View this post on Instagram
“Put yourself in someone else’s shoes.”
How many of you can recall your parents telling you that?
I do. As a young girl, angrily sitting on my living room floor. I remember being upset because something didn’t go my way. I reacted rudely. I said things that, I would later see, I shouldn’t have.
“Put yourself in their shoes.” My mother said. “How would you feel if someone did that to you?”
So many times, I heard these words. So many times, I was sent to my room to think about it. I didn’t have a TV, phone, or computer to distract me. Just me, my stuffed animals, and my hamster—in an empty room, thinking outside of myself. This is where the growth happened. This is where I expanded and opened my closed mind.
Empathy and compassion are a growing thing of the past. We live in a self serving-society and judgements are easily passed around without a second thought.
How often do you consider the other side of the coin? How often do you think outside of yourself to find reason—to understand why someone does something? How often do you only see your side?
We often forget to see why someone acts a certain way or says certain things. We forget to consider what it’s like to be the person we are judging, condemning, and criticizing. We are not putting ourselves in someone else’s shoes, we are only seeing what we have the capacity to see and that often doesn’t extend further than the self’s own perception and experiences. But the self is not all that there is. It is only one part of the equation.
Empathy is a great way to begin conflict resolution. Conflicts and disagreements often require a level of forgiveness in order to properly put away and move on from an event or the feelings that an event has left you with—because forgiveness is where healing starts and peace is birthed. It is water to fire. When we aren’t used to empathizing or seeing a situation with compassion, it is easy for us to forget to consider this.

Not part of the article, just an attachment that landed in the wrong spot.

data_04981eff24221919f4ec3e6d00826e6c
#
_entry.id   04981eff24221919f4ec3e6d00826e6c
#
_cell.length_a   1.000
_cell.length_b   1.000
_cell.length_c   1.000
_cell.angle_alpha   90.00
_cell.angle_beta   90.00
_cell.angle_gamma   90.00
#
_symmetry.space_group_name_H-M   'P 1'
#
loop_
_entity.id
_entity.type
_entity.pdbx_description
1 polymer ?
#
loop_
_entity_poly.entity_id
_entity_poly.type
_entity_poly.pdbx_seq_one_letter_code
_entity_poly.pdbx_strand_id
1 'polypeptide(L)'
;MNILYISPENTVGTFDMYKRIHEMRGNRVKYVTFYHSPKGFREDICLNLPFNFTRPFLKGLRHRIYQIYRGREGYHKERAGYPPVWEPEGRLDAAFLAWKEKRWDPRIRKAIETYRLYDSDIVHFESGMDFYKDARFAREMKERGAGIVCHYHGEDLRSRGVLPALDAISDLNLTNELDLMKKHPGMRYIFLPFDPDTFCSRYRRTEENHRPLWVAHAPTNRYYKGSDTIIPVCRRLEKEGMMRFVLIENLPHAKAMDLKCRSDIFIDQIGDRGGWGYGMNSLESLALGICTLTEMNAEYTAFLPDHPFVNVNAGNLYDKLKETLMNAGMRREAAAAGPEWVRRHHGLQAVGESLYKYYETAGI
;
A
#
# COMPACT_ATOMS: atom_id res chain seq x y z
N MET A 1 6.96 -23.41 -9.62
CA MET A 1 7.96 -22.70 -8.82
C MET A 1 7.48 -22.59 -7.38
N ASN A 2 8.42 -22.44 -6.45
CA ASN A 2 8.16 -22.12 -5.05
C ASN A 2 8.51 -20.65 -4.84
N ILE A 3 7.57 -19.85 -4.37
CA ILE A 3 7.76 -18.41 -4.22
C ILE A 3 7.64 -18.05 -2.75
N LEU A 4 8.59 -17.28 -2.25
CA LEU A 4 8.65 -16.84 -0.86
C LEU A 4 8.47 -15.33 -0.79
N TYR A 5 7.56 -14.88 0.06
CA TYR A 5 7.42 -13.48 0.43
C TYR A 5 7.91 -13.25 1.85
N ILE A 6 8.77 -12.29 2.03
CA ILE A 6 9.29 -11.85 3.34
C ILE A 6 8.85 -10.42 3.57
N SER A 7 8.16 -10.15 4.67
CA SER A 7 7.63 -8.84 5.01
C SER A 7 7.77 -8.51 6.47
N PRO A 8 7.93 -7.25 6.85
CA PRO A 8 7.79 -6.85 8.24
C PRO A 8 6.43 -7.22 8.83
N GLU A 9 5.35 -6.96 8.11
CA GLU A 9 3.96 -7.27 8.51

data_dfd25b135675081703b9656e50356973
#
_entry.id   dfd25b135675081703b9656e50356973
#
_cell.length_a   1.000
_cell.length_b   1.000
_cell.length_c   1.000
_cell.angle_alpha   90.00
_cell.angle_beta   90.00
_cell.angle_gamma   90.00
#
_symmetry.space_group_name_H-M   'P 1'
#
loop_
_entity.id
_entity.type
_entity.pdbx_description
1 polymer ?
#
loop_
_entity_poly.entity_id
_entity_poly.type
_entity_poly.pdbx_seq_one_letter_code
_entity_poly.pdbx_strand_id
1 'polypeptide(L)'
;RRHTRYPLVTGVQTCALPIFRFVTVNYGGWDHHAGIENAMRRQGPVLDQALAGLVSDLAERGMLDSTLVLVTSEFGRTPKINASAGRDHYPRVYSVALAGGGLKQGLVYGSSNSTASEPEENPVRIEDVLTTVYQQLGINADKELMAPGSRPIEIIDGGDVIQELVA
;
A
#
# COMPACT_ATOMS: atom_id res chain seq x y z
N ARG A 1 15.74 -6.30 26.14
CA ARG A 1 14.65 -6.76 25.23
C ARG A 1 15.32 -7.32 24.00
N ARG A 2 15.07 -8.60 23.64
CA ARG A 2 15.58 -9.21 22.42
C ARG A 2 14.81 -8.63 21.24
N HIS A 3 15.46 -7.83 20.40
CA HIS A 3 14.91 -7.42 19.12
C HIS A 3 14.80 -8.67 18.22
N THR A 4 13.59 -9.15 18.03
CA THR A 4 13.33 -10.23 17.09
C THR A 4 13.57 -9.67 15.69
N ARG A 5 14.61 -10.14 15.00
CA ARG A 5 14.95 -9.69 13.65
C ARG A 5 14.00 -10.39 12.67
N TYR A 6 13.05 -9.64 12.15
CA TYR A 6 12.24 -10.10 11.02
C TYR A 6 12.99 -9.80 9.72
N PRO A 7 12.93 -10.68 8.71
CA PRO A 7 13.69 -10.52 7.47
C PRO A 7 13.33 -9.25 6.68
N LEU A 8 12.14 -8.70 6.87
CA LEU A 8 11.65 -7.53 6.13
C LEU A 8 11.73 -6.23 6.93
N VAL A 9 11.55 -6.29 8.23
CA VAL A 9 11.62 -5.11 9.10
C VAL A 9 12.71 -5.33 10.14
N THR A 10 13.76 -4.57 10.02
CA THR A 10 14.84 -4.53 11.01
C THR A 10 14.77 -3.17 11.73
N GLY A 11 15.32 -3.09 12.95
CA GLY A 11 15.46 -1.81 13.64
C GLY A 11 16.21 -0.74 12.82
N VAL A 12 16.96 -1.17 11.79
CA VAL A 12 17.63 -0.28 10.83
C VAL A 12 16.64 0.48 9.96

Reflect, consider, understand, forgive, move forward—steps one through five of addressing conflict resolution—to me, anyway.
“Put yourself in their shoes.”
This mentality keeps the petty away. It expands my ability to empathize with other humans. This gives me the ability to bring compassion into a situation and see outside of myself, which ultimately stops the metaphorical fire from continuing to burn.
I am not the only one who matters and my feelings are not the only feelings that exist.
My selfishness builds walls around me and hurts those who stand on the other side. It will disconnect me from others and leave me soaked in self-serving turmoil. What good does that really do?
While you may feel it is right in your moment of upset, what about the bigger picture? What bridges are you burning? What growth are you blocking? And how good does that really makes you feel?
When we learn how to empathize and are able to bring compassion to a situation, we stop the need to view conflicts as a personal attack and transform situations into a learning experience. We expand beyond our limited beliefs, we release egoic discomfort, and we open ourselves up to the possibility of peace.
It is only through open understanding that we are able to keep the wheels of conflict from turning.
Love encourages us to see outside of ourselves; it is not selfish. Empathy and compassion come from a place of love. And empathy and compassion, while oftentimes hard to experience or practice, lead to ultimate peace.
It all starts with you.
Can you see beyond yourself?
Can you stand in someone else’s shoes?